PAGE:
Duress or Commercial Reality?

Article Loss Prevention by

By Zita Mansi, BLM Solicitors

An AGS member queried whether he has any redress in circumstances where he is obliged to sign a contract with onerous terms in order to receive payment for work he has already carried out.  The onerous terms might include, for example, provision of a Limit of Indemnity of £5million where the fee is only £5,000, the risk of which had not been priced into the fee agreed for the work, or long payment periods of 60 or 90 days.

In such a situation, the member must choose between agreeing to the onerous terms or suing the client for its unpaid fees (which is often a commercially unattractive option).  The member queried whether this qualified as “duress”.

The necessary ingredients for a successful economic duress claim are:

  1. Pressure which is illegitimate;
  2. This pressure is a significant cause inducing the “victim” to enter into the contract; and
  3. The practical effect of the pressure is that there is compulsion on or a lack of practical choice for, the victim.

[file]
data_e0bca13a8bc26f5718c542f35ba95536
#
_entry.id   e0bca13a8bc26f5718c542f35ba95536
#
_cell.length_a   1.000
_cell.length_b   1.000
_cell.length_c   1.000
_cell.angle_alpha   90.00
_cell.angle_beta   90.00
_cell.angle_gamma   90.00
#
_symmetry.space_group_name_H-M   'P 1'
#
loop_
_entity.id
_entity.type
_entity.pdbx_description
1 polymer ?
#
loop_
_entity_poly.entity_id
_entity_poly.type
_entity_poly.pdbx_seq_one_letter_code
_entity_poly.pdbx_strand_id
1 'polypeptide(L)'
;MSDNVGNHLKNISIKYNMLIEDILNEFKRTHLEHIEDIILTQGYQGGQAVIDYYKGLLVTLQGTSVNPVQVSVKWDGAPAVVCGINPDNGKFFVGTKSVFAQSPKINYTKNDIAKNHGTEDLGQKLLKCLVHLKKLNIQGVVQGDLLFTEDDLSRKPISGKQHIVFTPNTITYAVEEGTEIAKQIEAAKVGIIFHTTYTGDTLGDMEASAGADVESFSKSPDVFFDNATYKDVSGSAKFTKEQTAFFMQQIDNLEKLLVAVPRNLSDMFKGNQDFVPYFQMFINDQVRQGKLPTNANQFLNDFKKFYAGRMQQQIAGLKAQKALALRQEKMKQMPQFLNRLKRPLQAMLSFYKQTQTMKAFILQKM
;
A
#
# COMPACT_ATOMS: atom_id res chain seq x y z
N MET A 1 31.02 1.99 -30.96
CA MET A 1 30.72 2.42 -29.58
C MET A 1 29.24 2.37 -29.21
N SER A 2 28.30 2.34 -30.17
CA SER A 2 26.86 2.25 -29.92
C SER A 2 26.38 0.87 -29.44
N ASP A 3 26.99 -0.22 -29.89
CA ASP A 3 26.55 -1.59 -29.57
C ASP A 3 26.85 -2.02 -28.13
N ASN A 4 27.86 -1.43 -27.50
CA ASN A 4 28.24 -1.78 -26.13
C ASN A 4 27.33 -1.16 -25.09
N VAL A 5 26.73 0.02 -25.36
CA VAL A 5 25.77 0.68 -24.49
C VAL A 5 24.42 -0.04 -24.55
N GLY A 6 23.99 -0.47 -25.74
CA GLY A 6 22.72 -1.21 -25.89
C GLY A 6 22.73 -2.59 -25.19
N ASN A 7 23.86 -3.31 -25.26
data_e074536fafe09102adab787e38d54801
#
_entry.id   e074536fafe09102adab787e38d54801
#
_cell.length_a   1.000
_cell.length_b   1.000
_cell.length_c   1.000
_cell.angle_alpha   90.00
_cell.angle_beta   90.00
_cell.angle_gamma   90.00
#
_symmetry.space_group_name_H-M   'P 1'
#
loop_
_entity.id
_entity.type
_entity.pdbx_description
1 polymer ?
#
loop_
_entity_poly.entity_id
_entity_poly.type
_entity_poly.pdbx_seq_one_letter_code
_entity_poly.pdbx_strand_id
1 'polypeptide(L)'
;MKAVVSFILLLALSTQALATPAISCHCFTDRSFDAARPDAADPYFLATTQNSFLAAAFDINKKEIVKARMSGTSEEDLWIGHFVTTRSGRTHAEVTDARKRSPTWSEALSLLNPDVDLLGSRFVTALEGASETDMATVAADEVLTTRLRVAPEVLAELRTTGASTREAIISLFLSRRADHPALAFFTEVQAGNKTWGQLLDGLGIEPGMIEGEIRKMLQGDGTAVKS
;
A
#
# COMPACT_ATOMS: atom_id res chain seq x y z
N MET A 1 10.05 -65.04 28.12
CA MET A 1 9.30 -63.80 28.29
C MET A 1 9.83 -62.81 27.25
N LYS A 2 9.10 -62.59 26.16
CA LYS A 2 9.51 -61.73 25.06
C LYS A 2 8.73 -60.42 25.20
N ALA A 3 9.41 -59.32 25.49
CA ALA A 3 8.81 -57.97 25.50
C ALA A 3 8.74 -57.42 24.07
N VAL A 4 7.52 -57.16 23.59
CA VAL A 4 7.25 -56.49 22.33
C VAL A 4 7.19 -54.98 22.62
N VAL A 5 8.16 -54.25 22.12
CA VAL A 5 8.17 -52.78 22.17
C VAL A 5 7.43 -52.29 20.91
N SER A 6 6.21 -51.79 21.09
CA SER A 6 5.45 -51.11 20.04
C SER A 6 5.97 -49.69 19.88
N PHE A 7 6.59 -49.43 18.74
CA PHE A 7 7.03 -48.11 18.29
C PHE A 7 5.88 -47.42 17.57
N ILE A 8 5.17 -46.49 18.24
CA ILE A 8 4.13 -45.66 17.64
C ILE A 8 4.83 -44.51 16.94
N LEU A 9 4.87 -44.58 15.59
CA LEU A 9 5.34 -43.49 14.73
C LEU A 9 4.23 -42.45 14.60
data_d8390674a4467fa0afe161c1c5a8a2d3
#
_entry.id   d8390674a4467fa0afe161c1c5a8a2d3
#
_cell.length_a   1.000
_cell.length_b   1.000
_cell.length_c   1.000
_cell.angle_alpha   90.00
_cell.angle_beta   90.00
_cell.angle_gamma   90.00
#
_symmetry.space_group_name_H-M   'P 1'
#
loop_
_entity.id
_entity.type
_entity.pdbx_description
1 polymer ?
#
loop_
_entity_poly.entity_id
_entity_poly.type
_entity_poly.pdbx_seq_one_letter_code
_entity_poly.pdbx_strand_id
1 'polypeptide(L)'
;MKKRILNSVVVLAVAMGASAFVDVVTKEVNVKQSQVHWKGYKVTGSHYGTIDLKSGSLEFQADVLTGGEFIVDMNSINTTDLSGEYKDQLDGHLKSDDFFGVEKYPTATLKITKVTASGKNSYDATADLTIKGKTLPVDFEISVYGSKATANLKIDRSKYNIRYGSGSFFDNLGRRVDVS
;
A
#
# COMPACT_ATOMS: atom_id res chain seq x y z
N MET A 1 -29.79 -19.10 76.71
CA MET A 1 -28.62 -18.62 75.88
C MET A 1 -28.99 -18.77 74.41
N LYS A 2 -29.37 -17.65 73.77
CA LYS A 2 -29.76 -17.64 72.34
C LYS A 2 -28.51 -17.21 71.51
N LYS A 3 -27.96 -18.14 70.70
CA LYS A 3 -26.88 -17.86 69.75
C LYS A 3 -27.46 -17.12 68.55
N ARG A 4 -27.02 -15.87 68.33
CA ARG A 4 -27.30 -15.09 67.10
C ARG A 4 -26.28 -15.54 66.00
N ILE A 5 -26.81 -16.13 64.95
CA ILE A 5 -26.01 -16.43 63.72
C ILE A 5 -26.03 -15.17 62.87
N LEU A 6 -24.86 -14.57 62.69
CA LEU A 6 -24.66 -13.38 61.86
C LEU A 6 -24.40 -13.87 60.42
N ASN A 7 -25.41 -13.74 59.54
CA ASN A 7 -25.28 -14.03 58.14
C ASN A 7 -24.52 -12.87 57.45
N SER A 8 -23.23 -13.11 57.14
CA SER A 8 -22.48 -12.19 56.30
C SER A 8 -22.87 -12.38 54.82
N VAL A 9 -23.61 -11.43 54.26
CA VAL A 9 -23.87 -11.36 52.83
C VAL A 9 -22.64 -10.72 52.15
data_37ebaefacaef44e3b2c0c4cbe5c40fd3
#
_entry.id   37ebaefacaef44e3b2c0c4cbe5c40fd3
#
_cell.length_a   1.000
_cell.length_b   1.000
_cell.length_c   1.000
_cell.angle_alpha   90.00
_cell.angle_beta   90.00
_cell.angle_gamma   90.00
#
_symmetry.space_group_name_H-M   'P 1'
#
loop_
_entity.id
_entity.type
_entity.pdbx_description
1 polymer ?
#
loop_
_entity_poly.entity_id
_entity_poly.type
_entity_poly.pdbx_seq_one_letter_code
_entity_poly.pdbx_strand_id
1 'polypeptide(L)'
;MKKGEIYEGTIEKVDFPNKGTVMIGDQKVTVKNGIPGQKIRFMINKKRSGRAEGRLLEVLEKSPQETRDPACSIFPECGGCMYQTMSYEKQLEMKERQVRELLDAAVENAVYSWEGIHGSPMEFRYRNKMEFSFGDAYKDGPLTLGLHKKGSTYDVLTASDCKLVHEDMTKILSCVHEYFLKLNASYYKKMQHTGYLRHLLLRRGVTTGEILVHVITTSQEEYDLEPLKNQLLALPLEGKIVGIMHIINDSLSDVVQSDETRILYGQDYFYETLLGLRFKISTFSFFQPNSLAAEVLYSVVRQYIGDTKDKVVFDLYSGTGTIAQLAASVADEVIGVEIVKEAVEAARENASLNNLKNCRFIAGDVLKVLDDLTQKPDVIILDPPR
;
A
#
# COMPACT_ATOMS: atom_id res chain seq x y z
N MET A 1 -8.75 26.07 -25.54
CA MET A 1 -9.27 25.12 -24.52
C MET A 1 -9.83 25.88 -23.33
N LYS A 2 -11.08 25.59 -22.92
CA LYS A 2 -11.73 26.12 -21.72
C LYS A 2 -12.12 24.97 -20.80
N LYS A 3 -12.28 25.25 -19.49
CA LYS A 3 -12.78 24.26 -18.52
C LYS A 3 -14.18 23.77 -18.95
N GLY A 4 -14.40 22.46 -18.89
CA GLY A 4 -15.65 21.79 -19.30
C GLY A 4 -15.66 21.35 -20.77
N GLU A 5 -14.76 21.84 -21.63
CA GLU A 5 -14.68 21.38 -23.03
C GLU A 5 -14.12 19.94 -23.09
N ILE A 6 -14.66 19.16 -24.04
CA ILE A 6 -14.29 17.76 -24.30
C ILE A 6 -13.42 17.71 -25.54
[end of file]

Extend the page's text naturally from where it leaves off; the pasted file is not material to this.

If the above ingredients are established then the victim of the duress is entitled to accept the term and later pursue a claim for undue influence in order render the contract void.

The courts have held, that “illegitimate pressure must be distinguished from the rough and tumble of the pressures of normal commercial bargaining.”  Cases where pressure has been considered “illegitimate” are those where the perpetrator has committed a crime, a tort or a breach of contract.

Establishing that the victim had no realistic practical alternative but to submit to the pressure is also a high hurdle to overcome. In the scenario described above, the AGS member could (a) refuse to commence work until satisfactory terms are agreed or (b) carry out the work and then sue the client for payment if reasonable terms cannot be agreed.  Although these options are commercially undesirable, they are practical options nevertheless

Ideally, no AGS member would carry out any significant work unless and until satisfactory contract terms had been agreed in writing.  However, there are many reasons why this may not happen in practice.  For example, the works may be required urgently so that only the most basic terms, such as the scope of works, price and timescale, are discussed verbally beforehand.  AGS members would do well to have a set of their own standard terms and conditions that can be quickly adapted and sent to their clients before commencing work, for use in such situations.

Members can also refer their clients to the AGS Client Guide on Limitation of Liability Clauses, and Professional Indemnity Insurance which may assist their negotiations.